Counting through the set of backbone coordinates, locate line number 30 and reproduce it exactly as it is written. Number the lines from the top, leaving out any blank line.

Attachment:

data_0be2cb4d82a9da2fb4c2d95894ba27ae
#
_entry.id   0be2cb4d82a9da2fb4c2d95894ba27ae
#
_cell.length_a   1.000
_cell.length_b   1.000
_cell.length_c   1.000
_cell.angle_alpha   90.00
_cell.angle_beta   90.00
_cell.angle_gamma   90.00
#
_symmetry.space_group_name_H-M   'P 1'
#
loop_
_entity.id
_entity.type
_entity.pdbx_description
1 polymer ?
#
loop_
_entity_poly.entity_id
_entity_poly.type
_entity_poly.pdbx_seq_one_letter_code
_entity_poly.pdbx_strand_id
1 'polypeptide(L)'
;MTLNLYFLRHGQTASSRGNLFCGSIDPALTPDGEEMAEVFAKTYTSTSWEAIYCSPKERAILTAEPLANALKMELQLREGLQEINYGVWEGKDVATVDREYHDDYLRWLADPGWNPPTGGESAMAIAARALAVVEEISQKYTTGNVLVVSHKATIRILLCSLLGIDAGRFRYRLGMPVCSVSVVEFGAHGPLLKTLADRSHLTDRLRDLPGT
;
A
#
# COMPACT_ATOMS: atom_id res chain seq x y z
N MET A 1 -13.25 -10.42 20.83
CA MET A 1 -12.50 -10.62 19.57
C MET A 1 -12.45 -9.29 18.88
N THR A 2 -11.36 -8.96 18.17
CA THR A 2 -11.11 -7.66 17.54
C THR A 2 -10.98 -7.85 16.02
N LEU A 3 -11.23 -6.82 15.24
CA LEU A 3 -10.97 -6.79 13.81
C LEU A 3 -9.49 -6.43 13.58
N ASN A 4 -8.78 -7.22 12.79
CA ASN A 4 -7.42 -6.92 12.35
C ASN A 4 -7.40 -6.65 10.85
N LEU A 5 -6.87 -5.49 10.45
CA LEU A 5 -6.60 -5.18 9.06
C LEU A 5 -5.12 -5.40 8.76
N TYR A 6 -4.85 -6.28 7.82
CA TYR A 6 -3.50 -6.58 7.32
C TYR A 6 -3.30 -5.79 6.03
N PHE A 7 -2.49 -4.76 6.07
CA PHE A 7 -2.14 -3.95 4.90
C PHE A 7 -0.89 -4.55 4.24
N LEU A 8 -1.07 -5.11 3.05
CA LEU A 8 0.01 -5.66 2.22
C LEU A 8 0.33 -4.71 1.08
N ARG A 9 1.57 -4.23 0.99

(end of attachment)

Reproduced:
# COMPACT_ATOMS: atom_id res chain seq x y z